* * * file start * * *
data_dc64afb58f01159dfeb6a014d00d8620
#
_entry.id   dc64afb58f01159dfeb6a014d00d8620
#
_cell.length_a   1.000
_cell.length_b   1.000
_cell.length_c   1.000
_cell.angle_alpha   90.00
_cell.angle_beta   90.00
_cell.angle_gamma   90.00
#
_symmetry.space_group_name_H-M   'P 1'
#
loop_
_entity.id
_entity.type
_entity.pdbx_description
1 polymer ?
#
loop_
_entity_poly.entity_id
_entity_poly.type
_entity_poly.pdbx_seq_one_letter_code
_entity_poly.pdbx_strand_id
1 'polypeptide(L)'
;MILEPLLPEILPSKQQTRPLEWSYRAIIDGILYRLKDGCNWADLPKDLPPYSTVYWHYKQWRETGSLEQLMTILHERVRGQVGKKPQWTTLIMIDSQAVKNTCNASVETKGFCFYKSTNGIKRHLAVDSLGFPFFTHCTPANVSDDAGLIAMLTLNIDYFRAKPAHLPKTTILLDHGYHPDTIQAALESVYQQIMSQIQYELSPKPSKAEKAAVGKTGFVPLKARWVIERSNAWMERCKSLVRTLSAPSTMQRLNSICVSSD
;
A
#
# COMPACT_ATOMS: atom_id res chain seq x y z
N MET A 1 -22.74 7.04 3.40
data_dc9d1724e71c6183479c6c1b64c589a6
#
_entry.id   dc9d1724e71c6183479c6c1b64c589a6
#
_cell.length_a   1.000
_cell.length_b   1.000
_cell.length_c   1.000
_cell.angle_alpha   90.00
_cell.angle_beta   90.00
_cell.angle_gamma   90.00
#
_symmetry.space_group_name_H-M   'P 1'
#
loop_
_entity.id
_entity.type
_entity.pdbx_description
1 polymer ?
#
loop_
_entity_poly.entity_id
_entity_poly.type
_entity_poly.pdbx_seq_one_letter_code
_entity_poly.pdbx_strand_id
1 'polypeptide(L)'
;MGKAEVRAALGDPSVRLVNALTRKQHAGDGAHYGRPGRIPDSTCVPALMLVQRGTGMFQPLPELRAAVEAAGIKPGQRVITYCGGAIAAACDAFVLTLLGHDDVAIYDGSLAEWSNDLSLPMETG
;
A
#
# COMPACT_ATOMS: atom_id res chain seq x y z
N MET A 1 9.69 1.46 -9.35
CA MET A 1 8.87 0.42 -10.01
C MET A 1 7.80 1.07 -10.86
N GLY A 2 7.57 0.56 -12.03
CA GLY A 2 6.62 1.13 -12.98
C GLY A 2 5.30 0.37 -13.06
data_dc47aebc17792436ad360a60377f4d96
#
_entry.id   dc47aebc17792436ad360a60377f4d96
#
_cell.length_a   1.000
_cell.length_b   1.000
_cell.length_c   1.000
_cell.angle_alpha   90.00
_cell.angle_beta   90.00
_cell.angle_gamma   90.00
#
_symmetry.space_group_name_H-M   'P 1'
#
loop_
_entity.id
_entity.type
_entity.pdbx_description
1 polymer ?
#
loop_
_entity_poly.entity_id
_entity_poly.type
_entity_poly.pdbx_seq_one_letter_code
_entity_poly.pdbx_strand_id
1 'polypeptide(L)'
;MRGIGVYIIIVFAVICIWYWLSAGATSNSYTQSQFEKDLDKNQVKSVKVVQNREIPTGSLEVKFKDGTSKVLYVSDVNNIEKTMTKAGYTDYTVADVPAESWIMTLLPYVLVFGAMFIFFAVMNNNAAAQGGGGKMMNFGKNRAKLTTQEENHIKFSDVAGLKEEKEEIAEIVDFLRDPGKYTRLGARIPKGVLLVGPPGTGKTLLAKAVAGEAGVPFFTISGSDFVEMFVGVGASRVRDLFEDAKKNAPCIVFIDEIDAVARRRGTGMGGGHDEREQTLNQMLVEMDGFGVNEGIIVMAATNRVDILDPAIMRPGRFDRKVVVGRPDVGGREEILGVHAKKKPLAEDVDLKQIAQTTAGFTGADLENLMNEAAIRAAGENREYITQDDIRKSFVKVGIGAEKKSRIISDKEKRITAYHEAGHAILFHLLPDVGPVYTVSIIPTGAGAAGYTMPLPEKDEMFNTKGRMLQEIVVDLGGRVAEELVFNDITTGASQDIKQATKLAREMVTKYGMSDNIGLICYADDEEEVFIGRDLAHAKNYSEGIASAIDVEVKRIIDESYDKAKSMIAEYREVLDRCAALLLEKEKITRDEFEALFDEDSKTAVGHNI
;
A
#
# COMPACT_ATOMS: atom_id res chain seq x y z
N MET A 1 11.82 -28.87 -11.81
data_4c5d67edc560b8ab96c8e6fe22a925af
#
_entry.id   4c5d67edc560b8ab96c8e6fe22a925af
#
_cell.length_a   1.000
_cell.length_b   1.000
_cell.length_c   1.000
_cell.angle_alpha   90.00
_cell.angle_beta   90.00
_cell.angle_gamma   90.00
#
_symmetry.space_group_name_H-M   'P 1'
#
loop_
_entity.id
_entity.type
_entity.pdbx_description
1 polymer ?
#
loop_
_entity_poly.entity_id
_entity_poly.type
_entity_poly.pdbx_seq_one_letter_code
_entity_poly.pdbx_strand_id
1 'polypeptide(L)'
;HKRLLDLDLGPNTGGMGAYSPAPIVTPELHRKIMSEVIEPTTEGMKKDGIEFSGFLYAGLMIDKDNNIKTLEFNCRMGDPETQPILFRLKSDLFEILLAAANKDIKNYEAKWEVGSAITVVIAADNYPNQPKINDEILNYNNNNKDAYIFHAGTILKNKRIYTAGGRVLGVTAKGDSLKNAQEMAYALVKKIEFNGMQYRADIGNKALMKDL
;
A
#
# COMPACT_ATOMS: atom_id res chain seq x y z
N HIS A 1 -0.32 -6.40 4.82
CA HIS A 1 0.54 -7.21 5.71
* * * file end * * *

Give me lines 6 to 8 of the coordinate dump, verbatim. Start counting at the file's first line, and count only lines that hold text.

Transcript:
_cell.length_b   1.000
_cell.length_c   1.000
_cell.angle_alpha   90.00